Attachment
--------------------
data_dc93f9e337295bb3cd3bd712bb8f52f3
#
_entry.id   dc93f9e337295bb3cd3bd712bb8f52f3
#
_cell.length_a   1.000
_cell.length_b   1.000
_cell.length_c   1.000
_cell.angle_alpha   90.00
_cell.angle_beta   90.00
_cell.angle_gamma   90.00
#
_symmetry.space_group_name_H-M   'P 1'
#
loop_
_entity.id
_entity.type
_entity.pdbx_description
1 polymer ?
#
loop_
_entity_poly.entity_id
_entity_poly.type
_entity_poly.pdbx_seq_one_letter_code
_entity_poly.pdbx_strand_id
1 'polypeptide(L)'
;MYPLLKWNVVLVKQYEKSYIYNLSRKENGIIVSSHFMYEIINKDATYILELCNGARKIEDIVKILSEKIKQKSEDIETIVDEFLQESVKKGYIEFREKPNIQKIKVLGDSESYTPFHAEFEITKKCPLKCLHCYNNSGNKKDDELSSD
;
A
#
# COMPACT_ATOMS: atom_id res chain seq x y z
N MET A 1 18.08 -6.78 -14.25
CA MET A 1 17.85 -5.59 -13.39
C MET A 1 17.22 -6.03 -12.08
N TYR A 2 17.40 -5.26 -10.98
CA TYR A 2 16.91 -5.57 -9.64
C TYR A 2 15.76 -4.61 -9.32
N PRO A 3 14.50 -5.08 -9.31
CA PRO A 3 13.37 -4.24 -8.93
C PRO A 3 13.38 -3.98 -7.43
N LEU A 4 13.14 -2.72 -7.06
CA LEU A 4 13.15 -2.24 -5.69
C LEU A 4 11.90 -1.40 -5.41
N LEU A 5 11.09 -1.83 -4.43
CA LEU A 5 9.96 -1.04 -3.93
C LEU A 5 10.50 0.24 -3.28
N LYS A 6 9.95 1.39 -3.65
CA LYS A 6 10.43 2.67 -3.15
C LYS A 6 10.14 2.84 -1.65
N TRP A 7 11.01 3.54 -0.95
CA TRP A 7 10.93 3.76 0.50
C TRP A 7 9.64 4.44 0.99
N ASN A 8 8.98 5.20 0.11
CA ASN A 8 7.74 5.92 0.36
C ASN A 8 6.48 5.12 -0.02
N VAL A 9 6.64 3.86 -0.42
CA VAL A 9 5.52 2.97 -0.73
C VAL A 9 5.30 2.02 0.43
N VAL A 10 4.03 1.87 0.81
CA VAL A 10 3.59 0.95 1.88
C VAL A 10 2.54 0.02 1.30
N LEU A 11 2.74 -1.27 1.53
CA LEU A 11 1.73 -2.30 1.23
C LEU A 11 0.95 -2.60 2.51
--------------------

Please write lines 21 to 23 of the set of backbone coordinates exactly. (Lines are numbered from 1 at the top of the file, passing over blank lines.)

_entity_poly.entity_id
_entity_poly.type
_entity_poly.pdbx_seq_one_letter_code